News Release

These shrimplike crustaceans are the fastest snappers in the sea

Peer-Reviewed Publication

Cell Press


video: This high speed video shows a cavitation bubble forming. view more 

Credit: Patek Lab

The snapping claws of male amphipods--tiny, shrimplike crustaceans--are among the fastest and most energetic of any life on Earth. Researchers reporting in the journal Current Biology on February 8 find that the crustaceans can repeatedly close their claws in less than 0.01% of a second, generating high-energy water jets and audible pops. The snapping claws are so fast, they almost defy the laws of physics.

"What's really amazing about these amphipods is that they're sitting right on the boundary of what we think is possible in terms of how small something can be and how fast it can move without self-destructing," says senior author Sheila Patek, a Professor of Biology at Duke University. "If they accelerated any faster, their bodies would break."

While amphipods are tremendous athletes, they aren't much to look at. They are tiny--only a few millimeters long--and they thrive in cool, scummy water, where they live on a diet of dead algae, seaweed, and other plants and animals.

"They're hard to see, but when you get them under a microscope, it's like the New York City of algae, with all these little creatures interacting and moving in every which way," says Patek. "It's like something out of the movie Microcosm."

Getting acceleration measurements of something so small and so fast is no easy task. The researchers used a highly specialized ultra-high-speed camera and enticed the aggressive crustaceans to snap by dangling single human hairs in front of them.

"It was a huge effort to capture this motion. We couldn't do it in the field because the equipment is so expensive and specialized--basically the Maserati of cameras," says Patek. "Once we could capture it, we saw that they're actually generating a water jet when they snap."

These water jets can occasionally cause cavitation--or the formation of bubbles from rapid changes in water pressure. When cavitation bubbles pop, large amounts of energy are released, enough to degrade the steel used in boat propellers.

"Cavitation is an extremely potent effect. It's one of the most energetic events on planet Earth," says Patek. "It's remarkable that these tiny creatures can cause it."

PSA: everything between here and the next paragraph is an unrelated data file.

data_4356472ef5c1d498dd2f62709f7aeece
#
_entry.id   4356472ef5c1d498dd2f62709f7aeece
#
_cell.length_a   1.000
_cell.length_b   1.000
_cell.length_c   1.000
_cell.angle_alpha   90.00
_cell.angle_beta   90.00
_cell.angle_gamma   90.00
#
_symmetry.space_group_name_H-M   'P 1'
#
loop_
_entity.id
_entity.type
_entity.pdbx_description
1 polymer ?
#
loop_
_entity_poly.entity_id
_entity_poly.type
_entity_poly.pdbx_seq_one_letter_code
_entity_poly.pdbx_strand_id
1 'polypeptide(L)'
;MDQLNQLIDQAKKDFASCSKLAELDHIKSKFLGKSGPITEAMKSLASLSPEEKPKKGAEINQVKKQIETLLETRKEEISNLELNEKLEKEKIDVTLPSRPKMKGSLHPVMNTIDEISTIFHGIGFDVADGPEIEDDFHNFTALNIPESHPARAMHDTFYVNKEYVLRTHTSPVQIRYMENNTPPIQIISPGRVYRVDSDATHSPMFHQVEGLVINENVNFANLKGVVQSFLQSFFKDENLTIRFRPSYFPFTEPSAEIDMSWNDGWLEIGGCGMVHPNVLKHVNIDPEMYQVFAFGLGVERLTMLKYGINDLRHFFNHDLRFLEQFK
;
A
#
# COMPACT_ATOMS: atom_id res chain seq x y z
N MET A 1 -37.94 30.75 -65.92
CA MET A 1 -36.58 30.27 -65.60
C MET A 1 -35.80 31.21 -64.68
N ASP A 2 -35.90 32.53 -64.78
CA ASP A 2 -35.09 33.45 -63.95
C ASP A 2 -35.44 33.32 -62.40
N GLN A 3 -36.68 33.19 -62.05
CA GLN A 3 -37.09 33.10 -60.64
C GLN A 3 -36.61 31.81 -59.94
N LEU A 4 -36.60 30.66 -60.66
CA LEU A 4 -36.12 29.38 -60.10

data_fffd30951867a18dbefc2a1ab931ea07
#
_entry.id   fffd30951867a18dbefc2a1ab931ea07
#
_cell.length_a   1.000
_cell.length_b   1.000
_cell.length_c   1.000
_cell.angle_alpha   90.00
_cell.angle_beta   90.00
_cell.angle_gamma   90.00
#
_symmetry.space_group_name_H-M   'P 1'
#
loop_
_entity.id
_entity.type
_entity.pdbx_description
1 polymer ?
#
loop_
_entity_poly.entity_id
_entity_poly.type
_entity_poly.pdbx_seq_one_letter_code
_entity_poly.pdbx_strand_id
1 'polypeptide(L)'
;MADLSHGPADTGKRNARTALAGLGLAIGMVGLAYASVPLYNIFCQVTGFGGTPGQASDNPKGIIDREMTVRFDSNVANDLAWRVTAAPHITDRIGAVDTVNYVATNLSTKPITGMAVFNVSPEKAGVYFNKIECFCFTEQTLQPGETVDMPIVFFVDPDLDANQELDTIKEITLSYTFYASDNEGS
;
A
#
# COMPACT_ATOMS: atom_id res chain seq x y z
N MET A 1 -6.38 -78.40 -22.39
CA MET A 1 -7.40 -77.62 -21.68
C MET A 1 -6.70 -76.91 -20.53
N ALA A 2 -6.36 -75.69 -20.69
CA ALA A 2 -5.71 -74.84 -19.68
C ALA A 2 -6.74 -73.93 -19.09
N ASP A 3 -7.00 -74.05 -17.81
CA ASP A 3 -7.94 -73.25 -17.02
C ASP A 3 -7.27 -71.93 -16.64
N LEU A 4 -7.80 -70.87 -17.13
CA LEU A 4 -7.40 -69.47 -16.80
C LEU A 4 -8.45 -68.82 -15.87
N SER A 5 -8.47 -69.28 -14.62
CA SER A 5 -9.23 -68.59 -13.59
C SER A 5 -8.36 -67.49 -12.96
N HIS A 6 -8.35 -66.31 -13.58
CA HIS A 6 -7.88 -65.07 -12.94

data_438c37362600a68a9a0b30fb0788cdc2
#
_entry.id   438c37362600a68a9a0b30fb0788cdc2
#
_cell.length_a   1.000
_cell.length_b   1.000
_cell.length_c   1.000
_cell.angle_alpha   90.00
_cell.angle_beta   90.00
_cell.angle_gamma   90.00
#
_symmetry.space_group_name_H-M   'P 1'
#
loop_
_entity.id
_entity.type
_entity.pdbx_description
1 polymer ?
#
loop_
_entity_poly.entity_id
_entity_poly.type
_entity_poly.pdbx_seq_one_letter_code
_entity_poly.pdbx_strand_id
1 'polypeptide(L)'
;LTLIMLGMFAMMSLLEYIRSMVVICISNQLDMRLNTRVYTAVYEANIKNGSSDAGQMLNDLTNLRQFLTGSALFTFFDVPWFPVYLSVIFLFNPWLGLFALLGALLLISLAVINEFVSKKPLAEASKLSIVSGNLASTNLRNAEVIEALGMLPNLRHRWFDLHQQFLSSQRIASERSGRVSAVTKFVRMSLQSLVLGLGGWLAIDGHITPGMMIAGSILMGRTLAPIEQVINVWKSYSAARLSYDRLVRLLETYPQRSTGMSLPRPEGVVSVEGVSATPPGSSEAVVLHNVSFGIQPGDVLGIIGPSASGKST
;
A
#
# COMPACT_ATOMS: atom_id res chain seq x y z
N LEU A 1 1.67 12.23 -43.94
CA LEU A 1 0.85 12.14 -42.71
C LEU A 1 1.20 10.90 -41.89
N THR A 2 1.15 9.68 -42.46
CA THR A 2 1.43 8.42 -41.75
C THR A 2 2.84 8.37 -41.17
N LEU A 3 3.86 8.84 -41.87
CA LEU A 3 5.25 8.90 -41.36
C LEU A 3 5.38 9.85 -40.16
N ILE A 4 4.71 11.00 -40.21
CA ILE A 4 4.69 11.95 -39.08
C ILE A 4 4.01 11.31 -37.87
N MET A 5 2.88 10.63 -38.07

Although the researchers were able to quantify the mechanics of the amphipod snaps, it remains a mystery exactly why they do it.

"The claws make up a third of a male's body weight," says Patek. "We want to know why they invest so much into this action, whether it plays into male-female interaction or territorial disputes. That's something we're excited to pursue."

The researchers also hope that exploring creatures such as amphipods that push physics to the limit might provide inspiration to engineers and designers.

"There's a two-way street between engineering and biology. Sometimes we discover something in nature that engineering can't do, and sometimes engineers help us figure out how something works in nature," says Patek. "It's important to think about design from an evolutionary perspective because life has had millions of years to get it right."


This work was supported by the Army Research Office, an element of the U.S. Army Combat Capabilities Development Command's Army Research Laboratory.

Current Biology, Longo et al.: "Snaps of a tiny amphipod push the boundary of ultrafast, repeatable movement"

Current Biology (@CurrentBiology), published by Cell Press, is a bimonthly journal that features papers across all areas of biology. Current Biology strives to foster communication across fields of biology, both by publishing important findings of general interest and through highly accessible front matter for non-specialists. Visit: To receive Cell Press media alerts, contact

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